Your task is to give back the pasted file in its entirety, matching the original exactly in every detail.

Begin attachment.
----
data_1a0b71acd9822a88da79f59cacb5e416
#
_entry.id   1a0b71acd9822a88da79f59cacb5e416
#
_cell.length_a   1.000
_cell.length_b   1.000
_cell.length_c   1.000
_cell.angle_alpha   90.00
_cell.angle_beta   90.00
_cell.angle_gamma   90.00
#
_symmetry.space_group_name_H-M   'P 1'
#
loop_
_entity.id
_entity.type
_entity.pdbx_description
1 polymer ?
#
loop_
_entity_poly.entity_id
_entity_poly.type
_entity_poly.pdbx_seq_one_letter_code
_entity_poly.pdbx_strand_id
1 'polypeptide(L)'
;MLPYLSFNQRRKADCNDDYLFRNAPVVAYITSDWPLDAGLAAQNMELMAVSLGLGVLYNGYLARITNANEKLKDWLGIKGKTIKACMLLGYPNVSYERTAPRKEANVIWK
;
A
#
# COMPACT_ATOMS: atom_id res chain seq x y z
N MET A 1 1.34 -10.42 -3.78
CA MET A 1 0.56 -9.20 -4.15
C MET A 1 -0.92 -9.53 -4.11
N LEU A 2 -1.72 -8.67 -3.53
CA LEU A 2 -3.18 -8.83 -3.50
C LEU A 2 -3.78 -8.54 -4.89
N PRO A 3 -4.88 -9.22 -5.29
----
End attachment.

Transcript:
data_1a0b71acd9822a88da79f59cacb5e416
#
_entry.id   1a0b71acd9822a88da79f59cacb5e416
#
_cell.length_a   1.000
_cell.length_b   1.000
_cell.length_c   1.000
_cell.angle_alpha   90.00
_cell.angle_beta   90.00
_cell.angle_gamma   90.00
#
_symmetry.space_group_name_H-M   'P 1'
#
loop_
_entity.id
_entity.type
_entity.pdbx_description
1 polymer ?
#
loop_
_entity_poly.entity_id
_entity_poly.type
_entity_poly.pdbx_seq_one_letter_code
_entity_poly.pdbx_strand_id
1 'polypeptide(L)'
;MLPYLSFNQRRKADCNDDYLFRNAPVVAYITSDWPLDAGLAAQNMELMAVSLGLGVLYNGYLARITNANEKLKDWLGIKGKTIKACMLLGYPNVSYERTAPRKEANVIWK
;
A
#
# COMPACT_ATOMS: atom_id res chain seq x y z
N MET A 1 1.34 -10.42 -3.78
CA MET A 1 0.56 -9.20 -4.15
C MET A 1 -0.92 -9.53 -4.11
N LEU A 2 -1.72 -8.67 -3.53
CA LEU A 2 -3.18 -8.83 -3.50
C LEU A 2 -3.78 -8.54 -4.89
N PRO A 3 -4.88 -9.22 -5.29